The only European institution showing vitality and capability of asserting its role beyond the logic of intergovernmental compromise is the European Parliament; although the last elections certainly did not see a success of the Left and bred a lot of political fragmentation. A few days ago, the European Parliament rejected the EU-US agreement on counterterrorism, because it included practices which violate individual rights and liberties. A strong message, in line with the founding values of the European Union. And an important reminder to the new American administration, to keep faith with its pledge of turning a new leaf, after the horrors of Guantanamo and the extraordinary renditions. On the whole, however, the Europe of the Right does not seem capable of taking on the role of key political protagonist that would be so crucial today.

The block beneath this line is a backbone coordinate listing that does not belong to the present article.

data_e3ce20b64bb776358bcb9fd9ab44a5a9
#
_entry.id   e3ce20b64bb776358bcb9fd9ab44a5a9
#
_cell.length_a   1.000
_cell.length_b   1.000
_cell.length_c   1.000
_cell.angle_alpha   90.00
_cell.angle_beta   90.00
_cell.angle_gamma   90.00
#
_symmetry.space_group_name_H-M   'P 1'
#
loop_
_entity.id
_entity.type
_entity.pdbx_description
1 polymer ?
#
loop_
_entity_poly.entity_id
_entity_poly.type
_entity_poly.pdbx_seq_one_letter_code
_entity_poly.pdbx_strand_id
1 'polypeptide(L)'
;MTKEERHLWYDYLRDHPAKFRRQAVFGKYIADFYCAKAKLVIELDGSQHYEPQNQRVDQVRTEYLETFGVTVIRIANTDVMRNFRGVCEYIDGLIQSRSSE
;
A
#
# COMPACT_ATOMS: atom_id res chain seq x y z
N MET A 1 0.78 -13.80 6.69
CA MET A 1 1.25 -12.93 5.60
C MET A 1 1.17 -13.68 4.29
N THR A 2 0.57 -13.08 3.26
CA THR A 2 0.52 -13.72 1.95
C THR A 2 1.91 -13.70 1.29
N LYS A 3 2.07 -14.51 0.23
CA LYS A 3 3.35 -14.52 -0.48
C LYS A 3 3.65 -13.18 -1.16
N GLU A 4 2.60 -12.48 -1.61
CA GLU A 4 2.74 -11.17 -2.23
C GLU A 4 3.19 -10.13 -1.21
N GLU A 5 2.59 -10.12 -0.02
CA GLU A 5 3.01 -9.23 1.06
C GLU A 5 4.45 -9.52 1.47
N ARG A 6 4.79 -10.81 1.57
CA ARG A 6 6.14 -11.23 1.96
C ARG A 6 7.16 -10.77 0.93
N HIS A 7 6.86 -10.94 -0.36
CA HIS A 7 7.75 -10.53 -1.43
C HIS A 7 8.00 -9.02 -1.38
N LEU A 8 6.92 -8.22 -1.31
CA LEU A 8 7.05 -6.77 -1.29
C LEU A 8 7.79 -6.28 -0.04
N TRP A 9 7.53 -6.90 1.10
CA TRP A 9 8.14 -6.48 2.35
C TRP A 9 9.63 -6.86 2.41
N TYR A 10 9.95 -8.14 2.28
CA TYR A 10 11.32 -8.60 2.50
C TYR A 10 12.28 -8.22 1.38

The Italian Minister of the Economy, Mr. Giulio Tremonti, in a recent speech delivered at the School of the Chinese Communist Party, said that the current crisis has marked the end of the age of colonialism. Perhaps he was trying to please his audience: one would say that the age of colonialism began crumbling at least a century ago. Nonetheless, it is undoubtedly true that the present crisis marks the end of a long era during which the North of the world dominated the rest of the planet. It is a huge change, advancing at a very fast speed. The group of the richest Western countries no longer owns the largest proportion of world wealth, as it had for the sixty years following the Second World War. Within the short span of a decade, Germany will probably be the only country in the group still entitled – in terms of GDP size – to participate in the G7. France, Great Britain and Italy will be replaced by India, Brazil and China (which is about to overtake the US). On the other hand, the decline of the G8 (basically a Euro-American world summit), and the parallel ascent of the G20, is the clearest political sign of this changed reality and changed balance of power,.